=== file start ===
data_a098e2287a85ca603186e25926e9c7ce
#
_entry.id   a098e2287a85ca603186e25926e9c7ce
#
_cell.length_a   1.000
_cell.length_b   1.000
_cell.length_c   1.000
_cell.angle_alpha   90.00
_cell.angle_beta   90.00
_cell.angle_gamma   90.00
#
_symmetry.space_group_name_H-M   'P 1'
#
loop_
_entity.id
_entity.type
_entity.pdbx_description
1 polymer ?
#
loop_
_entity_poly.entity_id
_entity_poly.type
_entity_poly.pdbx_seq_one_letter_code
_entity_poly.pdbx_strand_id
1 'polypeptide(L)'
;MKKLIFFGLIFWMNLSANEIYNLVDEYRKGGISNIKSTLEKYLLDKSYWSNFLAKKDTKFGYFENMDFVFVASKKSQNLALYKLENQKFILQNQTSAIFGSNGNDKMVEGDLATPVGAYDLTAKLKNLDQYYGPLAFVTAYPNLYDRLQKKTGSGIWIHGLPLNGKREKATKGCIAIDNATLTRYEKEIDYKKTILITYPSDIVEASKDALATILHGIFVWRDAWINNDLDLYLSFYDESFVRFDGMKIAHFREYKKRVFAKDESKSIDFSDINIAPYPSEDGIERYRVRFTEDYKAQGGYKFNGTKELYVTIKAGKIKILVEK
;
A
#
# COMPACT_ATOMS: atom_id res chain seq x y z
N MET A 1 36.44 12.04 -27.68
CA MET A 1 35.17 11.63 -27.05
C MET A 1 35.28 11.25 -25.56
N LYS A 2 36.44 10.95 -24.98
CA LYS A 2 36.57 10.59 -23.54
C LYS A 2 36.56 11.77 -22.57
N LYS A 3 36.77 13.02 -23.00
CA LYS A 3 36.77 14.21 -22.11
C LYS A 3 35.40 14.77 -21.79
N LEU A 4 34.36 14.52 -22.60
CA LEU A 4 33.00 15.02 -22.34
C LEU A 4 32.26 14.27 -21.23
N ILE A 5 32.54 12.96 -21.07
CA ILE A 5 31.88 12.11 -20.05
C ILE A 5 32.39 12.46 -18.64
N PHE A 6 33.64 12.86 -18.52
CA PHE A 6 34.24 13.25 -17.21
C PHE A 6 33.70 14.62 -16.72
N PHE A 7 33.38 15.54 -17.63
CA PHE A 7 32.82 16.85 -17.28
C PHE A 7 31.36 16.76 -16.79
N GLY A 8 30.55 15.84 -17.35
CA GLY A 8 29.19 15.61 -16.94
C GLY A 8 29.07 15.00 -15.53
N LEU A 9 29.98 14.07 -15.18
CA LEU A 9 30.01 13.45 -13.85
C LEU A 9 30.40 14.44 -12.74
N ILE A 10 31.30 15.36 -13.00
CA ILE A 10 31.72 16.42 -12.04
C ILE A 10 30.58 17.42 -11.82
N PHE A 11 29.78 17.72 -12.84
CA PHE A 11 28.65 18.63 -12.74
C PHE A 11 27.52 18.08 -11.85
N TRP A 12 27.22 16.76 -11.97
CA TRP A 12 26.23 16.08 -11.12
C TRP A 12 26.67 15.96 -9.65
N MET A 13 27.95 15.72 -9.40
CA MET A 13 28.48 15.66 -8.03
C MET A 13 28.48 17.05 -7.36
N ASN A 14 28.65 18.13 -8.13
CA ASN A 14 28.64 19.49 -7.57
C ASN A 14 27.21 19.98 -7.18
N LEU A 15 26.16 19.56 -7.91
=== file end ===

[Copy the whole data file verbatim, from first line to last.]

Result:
data_a098e2287a85ca603186e25926e9c7ce
#
_entry.id   a098e2287a85ca603186e25926e9c7ce
#
_cell.length_a   1.000
_cell.length_b   1.000
_cell.length_c   1.000
_cell.angle_alpha   90.00
_cell.angle_beta   90.00
_cell.angle_gamma   90.00
#
_symmetry.space_group_name_H-M   'P 1'
#
loop_
_entity.id
_entity.type
_entity.pdbx_description
1 polymer ?
#
loop_
_entity_poly.entity_id
_entity_poly.type
_entity_poly.pdbx_seq_one_letter_code
_entity_poly.pdbx_strand_id
1 'polypeptide(L)'
;MKKLIFFGLIFWMNLSANEIYNLVDEYRKGGISNIKSTLEKYLLDKSYWSNFLAKKDTKFGYFENMDFVFVASKKSQNLALYKLENQKFILQNQTSAIFGSNGNDKMVEGDLATPVGAYDLTAKLKNLDQYYGPLAFVTAYPNLYDRLQKKTGSGIWIHGLPLNGKREKATKGCIAIDNATLTRYEKEIDYKKTILITYPSDIVEASKDALATILHGIFVWRDAWINNDLDLYLSFYDESFVRFDGMKIAHFREYKKRVFAKDESKSIDFSDINIAPYPSEDGIERYRVRFTEDYKAQGGYKFNGTKELYVTIKAGKIKILVEK
;
A
#
# COMPACT_ATOMS: atom_id res chain seq x y z
N MET A 1 36.44 12.04 -27.68
CA MET A 1 35.17 11.63 -27.05
C MET A 1 35.28 11.25 -25.56
N LYS A 2 36.44 10.95 -24.98
CA LYS A 2 36.57 10.59 -23.54
C LYS A 2 36.56 11.77 -22.57
N LYS A 3 36.77 13.02 -23.00
CA LYS A 3 36.77 14.21 -22.11
C LYS A 3 35.40 14.77 -21.79
N LEU A 4 34.36 14.52 -22.60
CA LEU A 4 33.00 15.02 -22.34
C LEU A 4 32.26 14.27 -21.23
N ILE A 5 32.54 12.96 -21.07
CA ILE A 5 31.88 12.11 -20.05
C ILE A 5 32.39 12.46 -18.64
N PHE A 6 33.64 12.86 -18.52
CA PHE A 6 34.24 13.25 -17.21
C PHE A 6 33.70 14.62 -16.72
N PHE A 7 33.38 15.54 -17.63
CA PHE A 7 32.82 16.85 -17.28
C PHE A 7 31.36 16.76 -16.79
N GLY A 8 30.55 15.84 -17.35
CA GLY A 8 29.19 15.61 -16.94
C GLY A 8 29.07 15.00 -15.53
N LEU A 9 29.98 14.07 -15.18
CA LEU A 9 30.01 13.45 -13.85
C LEU A 9 30.40 14.44 -12.74
N ILE A 10 31.30 15.36 -13.00
CA ILE A 10 31.72 16.42 -12.04
C ILE A 10 30.58 17.42 -11.82
N PHE A 11 29.78 17.72 -12.84
CA PHE A 11 28.65 18.63 -12.74
C PHE A 11 27.52 18.08 -11.85
N TRP A 12 27.22 16.76 -11.97
CA TRP A 12 26.23 16.08 -11.12
C TRP A 12 26.67 15.96 -9.65
N MET A 13 27.95 15.72 -9.40
CA MET A 13 28.48 15.66 -8.03
C MET A 13 28.48 17.05 -7.36
N ASN A 14 28.65 18.13 -8.13
CA ASN A 14 28.64 19.49 -7.57
C ASN A 14 27.21 19.98 -7.18
N LEU A 15 26.16 19.56 -7.91